Even from a young age, Andrea knew that her calling in life was to become a healthcare professional helping others.  By the time she finished elementary school, she knew she was destined to be a nurse. Now, Andrea has been an LPN for eight years and enjoys working in the school environment.

“I love that every day is different,” she explains.  “I enjoy seeing the kids and helping them feel better when they are sick.  Sometimes my job is simply getting them to smile or laugh or to give them a high-five and make them feel proud because they actually ate their breakfast.”

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Leanne C.

Leanne demonstrates her amazing “Care More” commitment because she never takes for granted the interpersonal aspect of being a nurse. She welcomes the touching moments of patient interaction that only a nurse can provide.

Leanne has been a Registered Nurse for what she describes as 16 wonderful years.  She recounts that her mother had always wanted to get into nursing, but life led her in a different direction.  Although her mom wasn’t a nurse by vocation, she still provided lessons to Leanne about being the ultimate caregiver.  As Leanne was starting college, a friend suggested she look at the nursing program.  Once she did, everything that her mother taught her in life began to fall into place like the tumblers in a fine watch.

After college, Leanne began her nursing career in the Emergency Room of a trauma center and has never looked back.  While she doesn’t always choose trauma assignments when she is working as a travel nurse, her heart always keeps her working in the ER.

“I love the teamwork of the ER, and the instant gratification of what we do,” she explains.  “Whether we are all pulling together to troubleshoot the medical intervention aspects of a puzzle, accomplishing the physical requirements of a procedure, or utilizing skills cultivated over many years in that environment, at the end of the day, one can’t help but feel as if they have truly made a difference.”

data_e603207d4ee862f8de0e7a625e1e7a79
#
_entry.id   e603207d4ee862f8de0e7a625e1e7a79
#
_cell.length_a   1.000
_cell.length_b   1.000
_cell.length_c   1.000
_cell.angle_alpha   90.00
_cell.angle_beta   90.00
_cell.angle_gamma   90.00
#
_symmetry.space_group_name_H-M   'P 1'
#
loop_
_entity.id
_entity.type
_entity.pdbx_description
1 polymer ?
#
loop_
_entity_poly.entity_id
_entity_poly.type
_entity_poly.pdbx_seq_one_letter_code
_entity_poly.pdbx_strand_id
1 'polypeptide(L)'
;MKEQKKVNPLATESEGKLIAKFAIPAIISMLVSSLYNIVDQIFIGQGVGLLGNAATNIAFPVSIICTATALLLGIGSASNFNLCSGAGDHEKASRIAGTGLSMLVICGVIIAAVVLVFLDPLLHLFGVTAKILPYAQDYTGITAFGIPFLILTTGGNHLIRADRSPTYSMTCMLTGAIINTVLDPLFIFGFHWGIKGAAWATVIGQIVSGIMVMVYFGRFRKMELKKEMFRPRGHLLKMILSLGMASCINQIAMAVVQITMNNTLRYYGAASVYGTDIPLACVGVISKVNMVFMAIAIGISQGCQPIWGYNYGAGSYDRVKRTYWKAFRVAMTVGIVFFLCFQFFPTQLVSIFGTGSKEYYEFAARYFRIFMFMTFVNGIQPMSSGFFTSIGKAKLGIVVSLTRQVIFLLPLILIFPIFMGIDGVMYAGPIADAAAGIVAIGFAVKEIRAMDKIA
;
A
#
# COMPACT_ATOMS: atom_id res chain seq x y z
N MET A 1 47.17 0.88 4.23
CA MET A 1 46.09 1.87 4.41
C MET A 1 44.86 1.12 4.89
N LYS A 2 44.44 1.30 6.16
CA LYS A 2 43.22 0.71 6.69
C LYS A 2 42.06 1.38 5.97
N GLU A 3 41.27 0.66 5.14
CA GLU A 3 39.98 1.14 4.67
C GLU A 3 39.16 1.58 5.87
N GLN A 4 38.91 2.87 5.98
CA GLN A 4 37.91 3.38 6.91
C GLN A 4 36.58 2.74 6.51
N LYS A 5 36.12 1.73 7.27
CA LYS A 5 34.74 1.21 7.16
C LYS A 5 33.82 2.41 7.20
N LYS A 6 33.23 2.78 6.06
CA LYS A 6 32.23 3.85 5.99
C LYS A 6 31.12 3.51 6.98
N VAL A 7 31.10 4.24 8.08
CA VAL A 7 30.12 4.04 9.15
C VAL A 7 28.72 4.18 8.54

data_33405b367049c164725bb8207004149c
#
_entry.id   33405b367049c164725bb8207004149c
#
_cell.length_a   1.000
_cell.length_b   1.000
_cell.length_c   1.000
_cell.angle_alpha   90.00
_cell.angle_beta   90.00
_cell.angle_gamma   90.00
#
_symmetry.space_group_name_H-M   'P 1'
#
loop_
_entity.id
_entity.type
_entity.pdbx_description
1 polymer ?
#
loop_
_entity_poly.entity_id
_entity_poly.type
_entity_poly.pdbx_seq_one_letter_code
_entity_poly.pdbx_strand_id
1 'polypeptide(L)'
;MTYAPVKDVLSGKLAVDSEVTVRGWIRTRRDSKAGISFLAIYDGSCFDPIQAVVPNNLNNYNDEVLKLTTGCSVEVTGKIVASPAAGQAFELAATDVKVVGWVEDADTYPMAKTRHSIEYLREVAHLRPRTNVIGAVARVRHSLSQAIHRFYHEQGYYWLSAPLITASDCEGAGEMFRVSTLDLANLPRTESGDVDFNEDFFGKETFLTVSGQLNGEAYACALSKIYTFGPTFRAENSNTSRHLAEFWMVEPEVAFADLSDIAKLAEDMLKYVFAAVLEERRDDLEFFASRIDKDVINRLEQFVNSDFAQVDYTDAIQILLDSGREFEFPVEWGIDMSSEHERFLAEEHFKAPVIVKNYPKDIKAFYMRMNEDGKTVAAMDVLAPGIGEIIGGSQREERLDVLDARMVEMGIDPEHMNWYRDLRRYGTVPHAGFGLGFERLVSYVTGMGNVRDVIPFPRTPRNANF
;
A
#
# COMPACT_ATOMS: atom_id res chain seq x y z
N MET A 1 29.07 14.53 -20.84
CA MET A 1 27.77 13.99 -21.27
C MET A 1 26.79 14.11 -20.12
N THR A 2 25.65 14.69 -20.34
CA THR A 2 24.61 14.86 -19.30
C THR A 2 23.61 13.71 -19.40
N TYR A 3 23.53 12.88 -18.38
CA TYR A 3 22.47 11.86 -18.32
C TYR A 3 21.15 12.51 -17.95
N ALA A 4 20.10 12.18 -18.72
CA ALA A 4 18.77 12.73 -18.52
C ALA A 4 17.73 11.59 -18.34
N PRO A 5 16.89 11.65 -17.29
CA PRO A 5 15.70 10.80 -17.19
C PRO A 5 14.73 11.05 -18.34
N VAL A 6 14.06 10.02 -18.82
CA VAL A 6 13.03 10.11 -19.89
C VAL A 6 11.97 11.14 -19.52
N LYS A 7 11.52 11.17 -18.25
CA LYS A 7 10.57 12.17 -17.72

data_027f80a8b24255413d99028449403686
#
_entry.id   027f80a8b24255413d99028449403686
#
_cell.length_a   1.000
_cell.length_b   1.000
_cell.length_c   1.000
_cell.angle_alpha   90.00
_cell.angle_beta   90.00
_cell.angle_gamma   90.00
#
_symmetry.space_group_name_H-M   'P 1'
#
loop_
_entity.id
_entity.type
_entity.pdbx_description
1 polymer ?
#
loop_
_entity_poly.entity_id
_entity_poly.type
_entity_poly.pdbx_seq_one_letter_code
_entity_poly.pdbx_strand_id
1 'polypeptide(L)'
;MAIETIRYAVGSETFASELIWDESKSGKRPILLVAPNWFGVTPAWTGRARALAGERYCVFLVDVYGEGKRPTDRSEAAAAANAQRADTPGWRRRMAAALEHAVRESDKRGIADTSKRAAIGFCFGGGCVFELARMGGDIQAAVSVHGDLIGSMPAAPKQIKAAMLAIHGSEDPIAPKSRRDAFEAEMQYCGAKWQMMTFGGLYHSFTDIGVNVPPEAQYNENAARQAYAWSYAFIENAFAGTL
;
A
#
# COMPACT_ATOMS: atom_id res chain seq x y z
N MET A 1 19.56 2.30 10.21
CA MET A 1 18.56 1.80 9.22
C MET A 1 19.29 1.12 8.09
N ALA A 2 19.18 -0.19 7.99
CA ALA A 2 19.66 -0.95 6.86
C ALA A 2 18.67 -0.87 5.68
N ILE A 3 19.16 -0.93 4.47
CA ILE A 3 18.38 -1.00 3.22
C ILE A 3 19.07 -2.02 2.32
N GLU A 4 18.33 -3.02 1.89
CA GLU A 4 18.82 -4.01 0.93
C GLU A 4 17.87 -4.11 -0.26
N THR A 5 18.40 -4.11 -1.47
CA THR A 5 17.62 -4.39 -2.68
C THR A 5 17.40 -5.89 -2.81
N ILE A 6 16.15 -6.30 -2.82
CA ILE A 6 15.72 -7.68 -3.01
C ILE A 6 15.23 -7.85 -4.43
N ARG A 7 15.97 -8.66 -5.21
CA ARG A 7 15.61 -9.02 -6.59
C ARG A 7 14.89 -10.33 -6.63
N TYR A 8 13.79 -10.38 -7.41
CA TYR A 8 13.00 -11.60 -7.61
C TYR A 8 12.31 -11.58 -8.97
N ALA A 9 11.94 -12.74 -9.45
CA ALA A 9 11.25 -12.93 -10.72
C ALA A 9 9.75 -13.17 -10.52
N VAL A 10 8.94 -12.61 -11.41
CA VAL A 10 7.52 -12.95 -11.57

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Emily G.

Emily has worked as a Speech Language Pathologist for over 10 years and partner with SHC for 3 of those years.  During that time she developed a music based communication group that works to engage several of her patients in a fun, social settings. While the skills of the participant vary widely, Emily finds it’s a way to connect with her patients in her clinical setting.

In one particular case during the holiday season, the group was engaged in singing Christmas carols.  One participant was singing at the top of her lungs although she was not vocalizing any of the words to the songs.  While the participant found her singing to be a joyous, the incorrect vocalizations were troubling for the other carolers.  Rather than remove the “singer” Emily moved over to where the woman was sitting and began to sing along with whatever she was vocalizing. As she sang a few notes, Emily sang those same notes back to her.  After a while, the woman began smiling more broadly and started making eye contact as she sang her notes.  Suddenly, the vocalizations began to sound like a song.  It slowly began to sound like ‘Jingle Bells’, and they were all able to join right in with the words

Emily summed up the experience by saying,” Sometimes I think the most powerful thing we can do is listen!”

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John A.

John  has been a PTA for 11 years, the last ten of which he has spent with Supplemental Health Care.  If ever there was someone who exemplifies the SHC brand, you would have to look no further than John.  He is counted on for more than just caring for his patients across all settings, he is also a Senior Ambassador in the Kansas City Allied Office.  John is often called upon to speak to clinician candidates and help them understand why SHC is such a great career opportunity for them.  He even helps out at career fairs and community events!

John was working with a 17-year-old high school senior who was involved in a terrible motorcycle accident that resulted in the student losing his leg. The doctor was ready to discharge because of a rehab plateau had been reached. However, John noted that the patient had just started taking steps and John pushed for a prosthesis. Because of John’s insistence, the patient ended up walking out of the rehab center under his own power! The hospital extended John’s contract that year because the patient’s mom wanted John as his therapist.